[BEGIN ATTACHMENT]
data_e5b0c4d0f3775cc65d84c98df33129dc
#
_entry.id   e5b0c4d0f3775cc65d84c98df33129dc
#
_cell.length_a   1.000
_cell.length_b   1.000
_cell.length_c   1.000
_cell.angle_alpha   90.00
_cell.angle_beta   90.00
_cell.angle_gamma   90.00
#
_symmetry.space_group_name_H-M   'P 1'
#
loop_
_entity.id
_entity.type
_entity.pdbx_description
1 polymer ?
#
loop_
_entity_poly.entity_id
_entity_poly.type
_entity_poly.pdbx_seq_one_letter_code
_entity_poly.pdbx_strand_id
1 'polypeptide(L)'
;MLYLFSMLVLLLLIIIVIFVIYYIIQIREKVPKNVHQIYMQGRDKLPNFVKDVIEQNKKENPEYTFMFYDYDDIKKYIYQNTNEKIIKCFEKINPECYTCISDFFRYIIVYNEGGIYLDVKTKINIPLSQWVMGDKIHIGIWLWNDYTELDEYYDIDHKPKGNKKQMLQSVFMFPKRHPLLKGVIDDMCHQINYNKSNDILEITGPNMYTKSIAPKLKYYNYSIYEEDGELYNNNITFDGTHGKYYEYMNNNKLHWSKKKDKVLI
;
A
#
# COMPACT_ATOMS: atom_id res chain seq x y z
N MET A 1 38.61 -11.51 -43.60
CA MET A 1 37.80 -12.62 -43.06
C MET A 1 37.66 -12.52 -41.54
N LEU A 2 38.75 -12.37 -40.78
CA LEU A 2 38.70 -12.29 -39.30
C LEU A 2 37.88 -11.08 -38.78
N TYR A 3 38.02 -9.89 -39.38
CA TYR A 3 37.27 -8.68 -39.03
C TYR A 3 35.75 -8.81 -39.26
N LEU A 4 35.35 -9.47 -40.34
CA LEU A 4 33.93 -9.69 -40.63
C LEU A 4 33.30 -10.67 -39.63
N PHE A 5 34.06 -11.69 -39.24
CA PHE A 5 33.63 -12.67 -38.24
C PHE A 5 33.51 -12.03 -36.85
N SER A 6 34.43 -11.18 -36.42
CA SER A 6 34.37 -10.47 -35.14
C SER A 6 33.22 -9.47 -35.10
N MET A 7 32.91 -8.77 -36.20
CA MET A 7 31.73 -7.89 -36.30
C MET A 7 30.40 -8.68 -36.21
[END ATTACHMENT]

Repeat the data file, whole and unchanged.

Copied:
data_e5b0c4d0f3775cc65d84c98df33129dc
#
_entry.id   e5b0c4d0f3775cc65d84c98df33129dc
#
_cell.length_a   1.000
_cell.length_b   1.000
_cell.length_c   1.000
_cell.angle_alpha   90.00
_cell.angle_beta   90.00
_cell.angle_gamma   90.00
#
_symmetry.space_group_name_H-M   'P 1'
#
loop_
_entity.id
_entity.type
_entity.pdbx_description
1 polymer ?
#
loop_
_entity_poly.entity_id
_entity_poly.type
_entity_poly.pdbx_seq_one_letter_code
_entity_poly.pdbx_strand_id
1 'polypeptide(L)'
;MLYLFSMLVLLLLIIIVIFVIYYIIQIREKVPKNVHQIYMQGRDKLPNFVKDVIEQNKKENPEYTFMFYDYDDIKKYIYQNTNEKIIKCFEKINPECYTCISDFFRYIIVYNEGGIYLDVKTKINIPLSQWVMGDKIHIGIWLWNDYTELDEYYDIDHKPKGNKKQMLQSVFMFPKRHPLLKGVIDDMCHQINYNKSNDILEITGPNMYTKSIAPKLKYYNYSIYEEDGELYNNNITFDGTHGKYYEYMNNNKLHWSKKKDKVLI
;
A
#
# COMPACT_ATOMS: atom_id res chain seq x y z
N MET A 1 38.61 -11.51 -43.60
CA MET A 1 37.80 -12.62 -43.06
C MET A 1 37.66 -12.52 -41.54
N LEU A 2 38.75 -12.37 -40.78
CA LEU A 2 38.70 -12.29 -39.30
C LEU A 2 37.88 -11.08 -38.78
N TYR A 3 38.02 -9.89 -39.38
CA TYR A 3 37.27 -8.68 -39.03
C TYR A 3 35.75 -8.81 -39.26
N LEU A 4 35.35 -9.47 -40.34
CA LEU A 4 33.93 -9.69 -40.63
C LEU A 4 33.30 -10.67 -39.63
N PHE A 5 34.06 -11.69 -39.24
CA PHE A 5 33.63 -12.67 -38.24
C PHE A 5 33.51 -12.03 -36.85
N SER A 6 34.43 -11.18 -36.42
CA SER A 6 34.37 -10.47 -35.14
C SER A 6 33.22 -9.47 -35.10
N MET A 7 32.91 -8.77 -36.20
CA MET A 7 31.73 -7.89 -36.30
C MET A 7 30.40 -8.68 -36.21